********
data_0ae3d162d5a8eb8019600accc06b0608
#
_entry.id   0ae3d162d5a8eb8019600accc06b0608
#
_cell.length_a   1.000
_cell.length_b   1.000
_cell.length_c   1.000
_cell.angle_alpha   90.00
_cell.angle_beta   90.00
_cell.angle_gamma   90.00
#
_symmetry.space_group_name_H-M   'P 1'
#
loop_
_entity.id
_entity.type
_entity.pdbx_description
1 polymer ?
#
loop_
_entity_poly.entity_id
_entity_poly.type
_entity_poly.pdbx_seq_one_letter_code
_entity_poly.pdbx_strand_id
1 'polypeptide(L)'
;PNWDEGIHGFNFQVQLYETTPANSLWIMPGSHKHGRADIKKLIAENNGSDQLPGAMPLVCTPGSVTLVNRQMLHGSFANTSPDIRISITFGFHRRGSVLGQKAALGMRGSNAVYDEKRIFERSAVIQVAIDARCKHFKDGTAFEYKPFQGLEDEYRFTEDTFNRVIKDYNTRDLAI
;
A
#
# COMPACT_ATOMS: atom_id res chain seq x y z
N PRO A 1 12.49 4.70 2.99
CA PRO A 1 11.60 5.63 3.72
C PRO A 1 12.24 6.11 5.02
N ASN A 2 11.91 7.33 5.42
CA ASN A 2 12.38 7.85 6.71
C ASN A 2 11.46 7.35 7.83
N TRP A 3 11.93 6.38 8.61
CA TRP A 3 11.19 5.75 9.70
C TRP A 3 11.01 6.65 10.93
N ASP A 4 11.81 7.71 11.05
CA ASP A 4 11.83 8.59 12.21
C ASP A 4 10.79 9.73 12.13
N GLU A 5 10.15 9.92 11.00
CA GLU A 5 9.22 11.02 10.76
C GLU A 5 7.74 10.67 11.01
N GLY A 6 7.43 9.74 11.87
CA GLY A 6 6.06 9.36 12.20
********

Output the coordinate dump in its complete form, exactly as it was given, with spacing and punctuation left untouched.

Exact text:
data_0ae3d162d5a8eb8019600accc06b0608
#
_entry.id   0ae3d162d5a8eb8019600accc06b0608
#
_cell.length_a   1.000
_cell.length_b   1.000
_cell.length_c   1.000
_cell.angle_alpha   90.00
_cell.angle_beta   90.00
_cell.angle_gamma   90.00
#
_symmetry.space_group_name_H-M   'P 1'
#
loop_
_entity.id
_entity.type
_entity.pdbx_description
1 polymer ?
#
loop_
_entity_poly.entity_id
_entity_poly.type
_entity_poly.pdbx_seq_one_letter_code
_entity_poly.pdbx_strand_id
1 'polypeptide(L)'
;PNWDEGIHGFNFQVQLYETTPANSLWIMPGSHKHGRADIKKLIAENNGSDQLPGAMPLVCTPGSVTLVNRQMLHGSFANTSPDIRISITFGFHRRGSVLGQKAALGMRGSNAVYDEKRIFERSAVIQVAIDARCKHFKDGTAFEYKPFQGLEDEYRFTEDTFNRVIKDYNTRDLAI
;
A
#
# COMPACT_ATOMS: atom_id res chain seq x y z
N PRO A 1 12.49 4.70 2.99
CA PRO A 1 11.60 5.63 3.72
C PRO A 1 12.24 6.11 5.02
N ASN A 2 11.91 7.33 5.42
CA ASN A 2 12.38 7.85 6.71
C ASN A 2 11.46 7.35 7.83
N TRP A 3 11.93 6.38 8.61
CA TRP A 3 11.19 5.75 9.70
C TRP A 3 11.01 6.65 10.93
N ASP A 4 11.81 7.71 11.05
CA ASP A 4 11.83 8.59 12.21
C ASP A 4 10.79 9.73 12.13
N GLU A 5 10.15 9.92 11.00
CA GLU A 5 9.22 11.02 10.76
C GLU A 5 7.74 10.67 11.01
N GLY A 6 7.43 9.74 11.87
CA GLY A 6 6.06 9.36 12.20